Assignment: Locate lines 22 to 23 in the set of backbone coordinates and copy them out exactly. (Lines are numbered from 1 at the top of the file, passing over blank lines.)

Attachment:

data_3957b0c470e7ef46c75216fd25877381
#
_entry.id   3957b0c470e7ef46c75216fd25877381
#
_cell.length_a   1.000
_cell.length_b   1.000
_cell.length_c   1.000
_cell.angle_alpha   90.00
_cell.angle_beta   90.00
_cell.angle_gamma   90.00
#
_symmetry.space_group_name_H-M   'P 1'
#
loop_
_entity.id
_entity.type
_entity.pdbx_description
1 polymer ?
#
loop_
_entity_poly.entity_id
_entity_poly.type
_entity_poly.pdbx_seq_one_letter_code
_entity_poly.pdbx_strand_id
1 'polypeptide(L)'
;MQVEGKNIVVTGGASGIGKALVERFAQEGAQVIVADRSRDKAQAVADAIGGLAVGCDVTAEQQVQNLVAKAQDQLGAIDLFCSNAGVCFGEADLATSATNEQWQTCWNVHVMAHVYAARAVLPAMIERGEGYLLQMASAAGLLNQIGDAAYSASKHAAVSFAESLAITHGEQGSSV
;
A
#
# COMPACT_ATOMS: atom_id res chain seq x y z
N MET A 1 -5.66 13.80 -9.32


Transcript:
_entity_poly.type
_entity_poly.pdbx_seq_one_letter_code